A knowledgeable and sensitive critic of the country’s “democratization” efforts, his advice was ignored in life but embraced enthusiastically in death. Soon after he fell, the U.S. sent more than 100,000 men to the Philippines
Lawton's Death, Harper's Weekly, Feb 24, 1900
The Battle of El Caney, Cuba, 1 July 1898
17th U.S. Infantry Breaks Camp, June 30, 1898 (CMH)
MG Henry W. Lawton, 1899
(Fort Wayne Library Biography of Henry W. Lawton, 1954)
Lawton's Death & Funeral
San Mateo, 19 December 1899, Lawton's position is marked by a star, (Ft Wayne Library Biography of Henry W. Lawton, 1954)
"Lawton Falls in Battle," St. Louis Republic, Dec. 20, 1899, Sketch from Leslie's Magazine, Jan 6, 1900 (culbertsonmansion.com)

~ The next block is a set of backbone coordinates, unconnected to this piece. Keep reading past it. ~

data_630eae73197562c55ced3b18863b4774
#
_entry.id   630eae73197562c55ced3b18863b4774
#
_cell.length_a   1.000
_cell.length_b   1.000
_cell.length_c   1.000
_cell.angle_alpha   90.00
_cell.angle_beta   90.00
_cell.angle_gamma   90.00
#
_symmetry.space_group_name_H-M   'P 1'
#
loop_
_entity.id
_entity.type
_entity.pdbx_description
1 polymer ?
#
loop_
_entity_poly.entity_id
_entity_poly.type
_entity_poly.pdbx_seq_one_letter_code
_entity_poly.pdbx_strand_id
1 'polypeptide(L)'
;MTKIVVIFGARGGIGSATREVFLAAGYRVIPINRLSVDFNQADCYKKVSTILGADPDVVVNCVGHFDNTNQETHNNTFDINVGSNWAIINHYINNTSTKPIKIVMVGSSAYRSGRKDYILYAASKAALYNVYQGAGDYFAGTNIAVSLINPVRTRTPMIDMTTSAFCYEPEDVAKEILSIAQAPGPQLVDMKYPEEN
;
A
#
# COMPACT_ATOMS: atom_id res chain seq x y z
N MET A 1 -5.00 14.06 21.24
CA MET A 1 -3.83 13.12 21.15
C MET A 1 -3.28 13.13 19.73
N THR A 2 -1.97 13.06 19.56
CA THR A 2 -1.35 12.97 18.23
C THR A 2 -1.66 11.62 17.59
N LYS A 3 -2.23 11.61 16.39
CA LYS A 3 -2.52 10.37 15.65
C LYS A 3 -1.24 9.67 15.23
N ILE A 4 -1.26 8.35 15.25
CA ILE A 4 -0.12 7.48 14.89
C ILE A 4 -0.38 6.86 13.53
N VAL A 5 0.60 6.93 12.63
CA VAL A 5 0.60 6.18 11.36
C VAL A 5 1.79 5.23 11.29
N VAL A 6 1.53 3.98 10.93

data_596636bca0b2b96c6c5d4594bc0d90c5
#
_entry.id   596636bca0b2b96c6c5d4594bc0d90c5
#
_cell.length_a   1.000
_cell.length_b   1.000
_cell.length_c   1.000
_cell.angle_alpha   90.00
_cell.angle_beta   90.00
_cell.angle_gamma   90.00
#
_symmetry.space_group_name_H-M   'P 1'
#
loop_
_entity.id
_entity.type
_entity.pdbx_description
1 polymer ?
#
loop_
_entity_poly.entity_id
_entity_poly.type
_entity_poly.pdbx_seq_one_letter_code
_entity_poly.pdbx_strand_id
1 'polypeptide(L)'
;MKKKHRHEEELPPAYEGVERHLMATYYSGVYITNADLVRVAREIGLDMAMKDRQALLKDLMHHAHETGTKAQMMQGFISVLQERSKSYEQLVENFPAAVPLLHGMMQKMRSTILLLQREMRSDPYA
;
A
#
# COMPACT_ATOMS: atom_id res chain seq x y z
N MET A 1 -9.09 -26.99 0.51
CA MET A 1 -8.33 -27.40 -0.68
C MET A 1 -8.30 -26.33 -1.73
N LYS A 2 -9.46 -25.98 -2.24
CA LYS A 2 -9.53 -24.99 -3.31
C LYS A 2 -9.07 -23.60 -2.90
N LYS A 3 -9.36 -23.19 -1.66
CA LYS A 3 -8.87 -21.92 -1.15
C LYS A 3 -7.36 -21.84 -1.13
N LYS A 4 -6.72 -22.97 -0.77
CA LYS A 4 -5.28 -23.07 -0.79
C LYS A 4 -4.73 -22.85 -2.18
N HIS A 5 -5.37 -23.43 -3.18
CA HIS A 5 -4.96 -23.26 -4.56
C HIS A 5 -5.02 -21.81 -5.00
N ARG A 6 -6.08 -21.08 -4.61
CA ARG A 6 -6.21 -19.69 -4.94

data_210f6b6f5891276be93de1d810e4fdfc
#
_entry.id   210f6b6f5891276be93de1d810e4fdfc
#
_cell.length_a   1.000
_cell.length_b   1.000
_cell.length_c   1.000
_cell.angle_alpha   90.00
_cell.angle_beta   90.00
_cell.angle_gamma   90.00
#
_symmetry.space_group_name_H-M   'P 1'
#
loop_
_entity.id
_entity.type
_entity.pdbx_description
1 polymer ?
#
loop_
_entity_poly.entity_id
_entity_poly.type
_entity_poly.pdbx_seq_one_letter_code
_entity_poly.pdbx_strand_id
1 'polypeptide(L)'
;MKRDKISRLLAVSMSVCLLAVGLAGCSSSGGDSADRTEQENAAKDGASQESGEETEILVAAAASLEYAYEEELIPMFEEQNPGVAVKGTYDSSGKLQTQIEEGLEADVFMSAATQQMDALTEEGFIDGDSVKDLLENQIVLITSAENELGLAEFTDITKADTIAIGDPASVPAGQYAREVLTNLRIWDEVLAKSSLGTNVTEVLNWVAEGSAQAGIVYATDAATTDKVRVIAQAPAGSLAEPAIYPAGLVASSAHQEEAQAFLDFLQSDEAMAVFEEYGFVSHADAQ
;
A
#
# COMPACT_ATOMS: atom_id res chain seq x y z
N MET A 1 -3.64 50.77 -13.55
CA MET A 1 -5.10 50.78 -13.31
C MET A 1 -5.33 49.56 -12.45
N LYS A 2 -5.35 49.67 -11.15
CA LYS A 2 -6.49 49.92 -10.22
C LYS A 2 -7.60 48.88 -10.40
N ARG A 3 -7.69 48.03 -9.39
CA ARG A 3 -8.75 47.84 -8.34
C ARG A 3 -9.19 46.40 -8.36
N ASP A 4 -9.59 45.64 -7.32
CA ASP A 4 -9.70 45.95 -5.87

Lawton's Funeral, Washington, DC, 9 February 1900
The author acknowledges with gratitude the pioneering work of Lawton biographer, Rudy Rau, of Colorado Springs, as well as the excellent Samuel Culbertson Mansion Web-Site, which contains numerous sources and materials, including newspaper and magazine articles, photos, drawings, paintings, original documents and numerous links spanning Henry Lawton's career.
Updated: May 15, 2013
TEXT AVAILABLE ON LINE
General Lawton & his family (Lawton Papers, Library of Congress)
Medal of Honor
Outside Atlanta, Georgia
3 August 1864
Citation: Led a charge of skirmishers against the enemy's rifle pits and stubbornly and successfully resisted two determined attacks of the enemy to retake the works
Lawton Medal, 1907 Grand Army of the Republic Encampment (culbertsonmansion.com)
Harvard Attendance Record 1866-1867 (Lawton Papers, Library of Congress)
Brevet Major General Ranald Slidell Mackenzie (1840-1889), Commander of the 4th Cavalry and Lawton's mentor (portrait by Hananiah Harari, 1958)
Captain Lawton, 1880 (culbertsonmansion.com)
Captain Lawton on the Trail of Geronimo, Harper's Weekly, (Frederic Remington)